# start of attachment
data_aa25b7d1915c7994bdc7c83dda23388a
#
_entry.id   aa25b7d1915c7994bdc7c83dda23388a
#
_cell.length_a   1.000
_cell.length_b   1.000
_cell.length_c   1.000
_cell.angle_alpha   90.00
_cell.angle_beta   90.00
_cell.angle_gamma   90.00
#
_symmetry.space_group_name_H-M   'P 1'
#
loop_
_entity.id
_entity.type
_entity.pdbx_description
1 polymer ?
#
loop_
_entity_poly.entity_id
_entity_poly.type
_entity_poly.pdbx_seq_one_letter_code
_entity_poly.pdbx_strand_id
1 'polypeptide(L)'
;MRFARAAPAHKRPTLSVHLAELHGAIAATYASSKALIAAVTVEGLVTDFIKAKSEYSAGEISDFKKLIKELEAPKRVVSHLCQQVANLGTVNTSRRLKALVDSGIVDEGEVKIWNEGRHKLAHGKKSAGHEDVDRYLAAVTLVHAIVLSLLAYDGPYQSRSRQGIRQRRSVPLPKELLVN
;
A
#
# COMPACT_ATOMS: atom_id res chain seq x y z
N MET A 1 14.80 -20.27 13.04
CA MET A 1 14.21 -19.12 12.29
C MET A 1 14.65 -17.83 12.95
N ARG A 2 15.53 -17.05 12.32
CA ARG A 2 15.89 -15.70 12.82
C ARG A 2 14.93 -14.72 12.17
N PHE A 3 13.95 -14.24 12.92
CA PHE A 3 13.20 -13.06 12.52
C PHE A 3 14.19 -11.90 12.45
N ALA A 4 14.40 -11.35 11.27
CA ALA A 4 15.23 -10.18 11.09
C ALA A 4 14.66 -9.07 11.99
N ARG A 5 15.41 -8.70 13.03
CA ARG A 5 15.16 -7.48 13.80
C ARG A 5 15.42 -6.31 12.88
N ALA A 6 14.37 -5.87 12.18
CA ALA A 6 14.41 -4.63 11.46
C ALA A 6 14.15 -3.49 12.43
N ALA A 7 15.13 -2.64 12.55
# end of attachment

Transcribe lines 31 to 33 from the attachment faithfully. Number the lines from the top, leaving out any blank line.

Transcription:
N MET A 1 14.80 -20.27 13.04
CA MET A 1 14.21 -19.12 12.29
C MET A 1 14.65 -17.83 12.95